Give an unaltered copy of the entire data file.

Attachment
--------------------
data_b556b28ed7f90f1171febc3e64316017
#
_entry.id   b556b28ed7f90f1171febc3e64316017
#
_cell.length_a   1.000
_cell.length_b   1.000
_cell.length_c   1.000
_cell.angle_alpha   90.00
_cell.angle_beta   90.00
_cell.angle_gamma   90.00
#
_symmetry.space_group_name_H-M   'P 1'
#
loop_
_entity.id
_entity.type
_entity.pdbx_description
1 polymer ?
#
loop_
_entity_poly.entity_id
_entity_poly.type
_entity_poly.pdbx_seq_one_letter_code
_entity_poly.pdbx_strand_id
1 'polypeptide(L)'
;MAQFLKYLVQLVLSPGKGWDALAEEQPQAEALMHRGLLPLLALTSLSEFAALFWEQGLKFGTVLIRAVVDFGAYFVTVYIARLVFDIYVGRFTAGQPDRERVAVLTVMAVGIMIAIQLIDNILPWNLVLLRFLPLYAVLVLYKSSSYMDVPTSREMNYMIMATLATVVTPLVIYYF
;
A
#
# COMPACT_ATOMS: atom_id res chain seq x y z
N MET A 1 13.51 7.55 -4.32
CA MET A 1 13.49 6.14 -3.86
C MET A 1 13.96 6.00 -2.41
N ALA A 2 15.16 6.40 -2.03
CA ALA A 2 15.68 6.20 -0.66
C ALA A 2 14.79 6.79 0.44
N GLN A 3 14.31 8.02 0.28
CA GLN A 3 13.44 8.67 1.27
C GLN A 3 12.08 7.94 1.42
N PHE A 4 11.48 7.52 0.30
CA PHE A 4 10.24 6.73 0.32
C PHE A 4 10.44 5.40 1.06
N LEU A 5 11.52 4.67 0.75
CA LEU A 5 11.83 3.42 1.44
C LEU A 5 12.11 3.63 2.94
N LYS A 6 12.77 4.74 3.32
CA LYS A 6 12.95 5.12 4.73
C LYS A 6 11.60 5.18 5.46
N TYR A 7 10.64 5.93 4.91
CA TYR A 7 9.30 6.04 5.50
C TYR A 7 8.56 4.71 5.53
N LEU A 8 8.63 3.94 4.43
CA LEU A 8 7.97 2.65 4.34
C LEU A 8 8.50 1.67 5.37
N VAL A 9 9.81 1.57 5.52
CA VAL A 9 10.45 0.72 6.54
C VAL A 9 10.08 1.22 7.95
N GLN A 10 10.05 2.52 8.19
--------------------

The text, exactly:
data_b556b28ed7f90f1171febc3e64316017
#
_entry.id   b556b28ed7f90f1171febc3e64316017
#
_cell.length_a   1.000
_cell.length_b   1.000
_cell.length_c   1.000
_cell.angle_alpha   90.00
_cell.angle_beta   90.00
_cell.angle_gamma   90.00
#
_symmetry.space_group_name_H-M   'P 1'
#
loop_
_entity.id
_entity.type
_entity.pdbx_description
1 polymer ?
#
loop_
_entity_poly.entity_id
_entity_poly.type
_entity_poly.pdbx_seq_one_letter_code
_entity_poly.pdbx_strand_id
1 'polypeptide(L)'
;MAQFLKYLVQLVLSPGKGWDALAEEQPQAEALMHRGLLPLLALTSLSEFAALFWEQGLKFGTVLIRAVVDFGAYFVTVYIARLVFDIYVGRFTAGQPDRERVAVLTVMAVGIMIAIQLIDNILPWNLVLLRFLPLYAVLVLYKSSSYMDVPTSREMNYMIMATLATVVTPLVIYYF
;
A
#
# COMPACT_ATOMS: atom_id res chain seq x y z
N MET A 1 13.51 7.55 -4.32
CA MET A 1 13.49 6.14 -3.86
C MET A 1 13.96 6.00 -2.41
N ALA A 2 15.16 6.40 -2.03
CA ALA A 2 15.68 6.20 -0.66
C ALA A 2 14.79 6.79 0.44
N GLN A 3 14.31 8.02 0.28
CA GLN A 3 13.44 8.67 1.27
C GLN A 3 12.08 7.94 1.42
N PHE A 4 11.48 7.52 0.30
CA PHE A 4 10.24 6.73 0.32
C PHE A 4 10.44 5.40 1.06
N LEU A 5 11.52 4.67 0.75
CA LEU A 5 11.83 3.42 1.44
C LEU A 5 12.11 3.63 2.94
N LYS A 6 12.77 4.74 3.32
CA LYS A 6 12.95 5.12 4.73
C LYS A 6 11.60 5.18 5.46
N TYR A 7 10.64 5.93 4.91
CA TYR A 7 9.30 6.04 5.50
C TYR A 7 8.56 4.71 5.53
N LEU A 8 8.63 3.94 4.43
CA LEU A 8 7.97 2.65 4.34
C LEU A 8 8.50 1.67 5.37
N VAL A 9 9.81 1.57 5.52
CA VAL A 9 10.45 0.72 6.54
C VAL A 9 10.08 1.22 7.95
N GLN A 10 10.05 2.52 8.19